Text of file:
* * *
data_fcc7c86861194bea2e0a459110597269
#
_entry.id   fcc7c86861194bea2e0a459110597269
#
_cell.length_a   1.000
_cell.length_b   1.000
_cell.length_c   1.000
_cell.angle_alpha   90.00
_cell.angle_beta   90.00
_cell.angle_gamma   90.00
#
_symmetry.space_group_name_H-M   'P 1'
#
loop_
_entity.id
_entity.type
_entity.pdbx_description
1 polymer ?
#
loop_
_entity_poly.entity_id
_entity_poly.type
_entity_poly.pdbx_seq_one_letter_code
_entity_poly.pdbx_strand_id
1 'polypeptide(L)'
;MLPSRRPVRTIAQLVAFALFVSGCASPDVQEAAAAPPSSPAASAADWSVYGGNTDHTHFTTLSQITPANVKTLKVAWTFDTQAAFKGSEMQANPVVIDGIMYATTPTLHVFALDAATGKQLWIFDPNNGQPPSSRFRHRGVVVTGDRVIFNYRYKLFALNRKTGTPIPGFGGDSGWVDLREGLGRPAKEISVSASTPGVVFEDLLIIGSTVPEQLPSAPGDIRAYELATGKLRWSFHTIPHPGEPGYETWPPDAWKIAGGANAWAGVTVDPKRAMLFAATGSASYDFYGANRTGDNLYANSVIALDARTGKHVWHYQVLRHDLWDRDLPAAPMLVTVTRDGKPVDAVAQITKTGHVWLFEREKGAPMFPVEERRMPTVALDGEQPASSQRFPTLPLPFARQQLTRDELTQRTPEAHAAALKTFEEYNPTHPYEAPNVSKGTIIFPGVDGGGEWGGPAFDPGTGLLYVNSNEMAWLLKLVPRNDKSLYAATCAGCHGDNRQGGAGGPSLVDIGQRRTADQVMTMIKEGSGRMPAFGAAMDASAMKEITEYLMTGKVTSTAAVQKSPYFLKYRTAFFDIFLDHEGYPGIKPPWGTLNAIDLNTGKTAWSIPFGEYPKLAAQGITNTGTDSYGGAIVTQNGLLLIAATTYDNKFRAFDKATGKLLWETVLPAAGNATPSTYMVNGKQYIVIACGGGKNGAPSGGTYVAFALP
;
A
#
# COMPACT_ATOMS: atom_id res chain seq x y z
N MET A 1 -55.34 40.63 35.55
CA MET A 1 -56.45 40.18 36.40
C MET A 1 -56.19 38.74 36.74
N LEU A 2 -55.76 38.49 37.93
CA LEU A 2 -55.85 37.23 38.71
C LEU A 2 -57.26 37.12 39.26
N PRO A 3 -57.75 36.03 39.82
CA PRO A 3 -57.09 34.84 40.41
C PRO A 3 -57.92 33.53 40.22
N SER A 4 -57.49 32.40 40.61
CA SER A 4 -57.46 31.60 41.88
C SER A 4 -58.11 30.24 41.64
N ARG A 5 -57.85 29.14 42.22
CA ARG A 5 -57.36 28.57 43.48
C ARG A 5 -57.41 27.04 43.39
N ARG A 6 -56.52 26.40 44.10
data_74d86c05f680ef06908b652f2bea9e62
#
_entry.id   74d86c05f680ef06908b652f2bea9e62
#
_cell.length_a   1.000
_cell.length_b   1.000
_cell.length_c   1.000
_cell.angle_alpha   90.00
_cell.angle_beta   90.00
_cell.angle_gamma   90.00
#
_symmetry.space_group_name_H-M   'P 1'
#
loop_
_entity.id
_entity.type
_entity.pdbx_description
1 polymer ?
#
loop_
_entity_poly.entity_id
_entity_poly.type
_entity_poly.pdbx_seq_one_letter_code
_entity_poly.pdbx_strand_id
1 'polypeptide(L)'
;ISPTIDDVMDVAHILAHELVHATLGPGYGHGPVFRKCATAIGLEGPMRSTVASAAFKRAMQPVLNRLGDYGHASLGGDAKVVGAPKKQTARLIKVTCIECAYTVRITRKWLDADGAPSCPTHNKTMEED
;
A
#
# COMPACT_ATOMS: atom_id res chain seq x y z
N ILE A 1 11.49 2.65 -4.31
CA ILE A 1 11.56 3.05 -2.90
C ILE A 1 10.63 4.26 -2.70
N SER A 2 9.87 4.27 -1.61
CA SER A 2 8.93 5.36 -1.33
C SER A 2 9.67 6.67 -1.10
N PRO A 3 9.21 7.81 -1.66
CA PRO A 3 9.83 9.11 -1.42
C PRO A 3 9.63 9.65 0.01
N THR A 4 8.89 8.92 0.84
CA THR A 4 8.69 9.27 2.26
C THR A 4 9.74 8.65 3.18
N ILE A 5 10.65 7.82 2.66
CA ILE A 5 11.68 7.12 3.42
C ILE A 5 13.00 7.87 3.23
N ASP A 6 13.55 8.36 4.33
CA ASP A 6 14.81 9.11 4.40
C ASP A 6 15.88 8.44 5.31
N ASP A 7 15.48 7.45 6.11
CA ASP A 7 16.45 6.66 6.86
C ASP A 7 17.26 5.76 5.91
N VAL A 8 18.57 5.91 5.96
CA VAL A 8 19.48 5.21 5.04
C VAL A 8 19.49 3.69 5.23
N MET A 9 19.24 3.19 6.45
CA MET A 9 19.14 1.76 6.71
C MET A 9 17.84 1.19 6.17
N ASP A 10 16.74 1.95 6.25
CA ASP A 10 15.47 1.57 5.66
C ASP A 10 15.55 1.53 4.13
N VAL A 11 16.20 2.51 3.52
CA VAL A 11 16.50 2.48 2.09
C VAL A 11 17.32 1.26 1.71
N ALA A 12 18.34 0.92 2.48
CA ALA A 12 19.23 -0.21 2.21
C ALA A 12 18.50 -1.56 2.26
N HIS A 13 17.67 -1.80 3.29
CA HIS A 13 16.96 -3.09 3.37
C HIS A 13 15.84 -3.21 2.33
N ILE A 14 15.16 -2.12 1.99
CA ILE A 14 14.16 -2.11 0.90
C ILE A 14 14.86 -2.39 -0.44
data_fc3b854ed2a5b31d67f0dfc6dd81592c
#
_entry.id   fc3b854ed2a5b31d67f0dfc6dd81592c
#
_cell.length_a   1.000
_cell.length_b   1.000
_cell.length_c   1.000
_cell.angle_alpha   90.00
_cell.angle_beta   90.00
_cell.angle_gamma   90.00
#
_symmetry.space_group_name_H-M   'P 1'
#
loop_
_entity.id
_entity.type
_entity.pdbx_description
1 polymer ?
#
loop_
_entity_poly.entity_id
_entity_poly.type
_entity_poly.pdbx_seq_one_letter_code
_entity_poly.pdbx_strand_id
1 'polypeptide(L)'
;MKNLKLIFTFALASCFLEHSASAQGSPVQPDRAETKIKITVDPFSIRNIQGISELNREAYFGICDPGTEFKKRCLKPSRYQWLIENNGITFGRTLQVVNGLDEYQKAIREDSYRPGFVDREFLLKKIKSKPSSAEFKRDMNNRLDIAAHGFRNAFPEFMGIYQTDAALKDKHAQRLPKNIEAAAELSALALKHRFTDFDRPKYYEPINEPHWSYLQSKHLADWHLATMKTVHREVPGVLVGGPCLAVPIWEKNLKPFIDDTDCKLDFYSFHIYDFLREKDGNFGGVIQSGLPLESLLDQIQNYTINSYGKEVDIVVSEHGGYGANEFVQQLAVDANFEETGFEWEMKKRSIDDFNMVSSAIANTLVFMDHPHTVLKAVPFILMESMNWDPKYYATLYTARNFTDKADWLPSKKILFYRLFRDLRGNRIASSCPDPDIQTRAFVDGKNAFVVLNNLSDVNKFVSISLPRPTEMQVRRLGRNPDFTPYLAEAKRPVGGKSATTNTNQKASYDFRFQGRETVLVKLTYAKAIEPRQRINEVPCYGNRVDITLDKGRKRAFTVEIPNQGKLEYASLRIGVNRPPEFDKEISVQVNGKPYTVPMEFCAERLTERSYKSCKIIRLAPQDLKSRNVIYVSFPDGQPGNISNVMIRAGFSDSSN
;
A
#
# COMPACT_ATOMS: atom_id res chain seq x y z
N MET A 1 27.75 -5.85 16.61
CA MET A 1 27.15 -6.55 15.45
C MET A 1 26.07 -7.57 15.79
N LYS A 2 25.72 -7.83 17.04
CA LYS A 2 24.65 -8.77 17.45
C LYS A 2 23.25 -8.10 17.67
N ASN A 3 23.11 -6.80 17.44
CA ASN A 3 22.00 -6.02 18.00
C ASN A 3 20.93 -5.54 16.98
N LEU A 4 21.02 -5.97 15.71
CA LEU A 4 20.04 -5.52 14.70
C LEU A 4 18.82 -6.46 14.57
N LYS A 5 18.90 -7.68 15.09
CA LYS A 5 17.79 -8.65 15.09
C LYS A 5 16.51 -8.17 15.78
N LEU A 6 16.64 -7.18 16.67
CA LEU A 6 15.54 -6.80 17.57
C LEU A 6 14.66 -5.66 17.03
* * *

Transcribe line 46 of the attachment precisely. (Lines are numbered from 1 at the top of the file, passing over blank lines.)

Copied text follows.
N ARG A 6 -56.52 26.40 44.10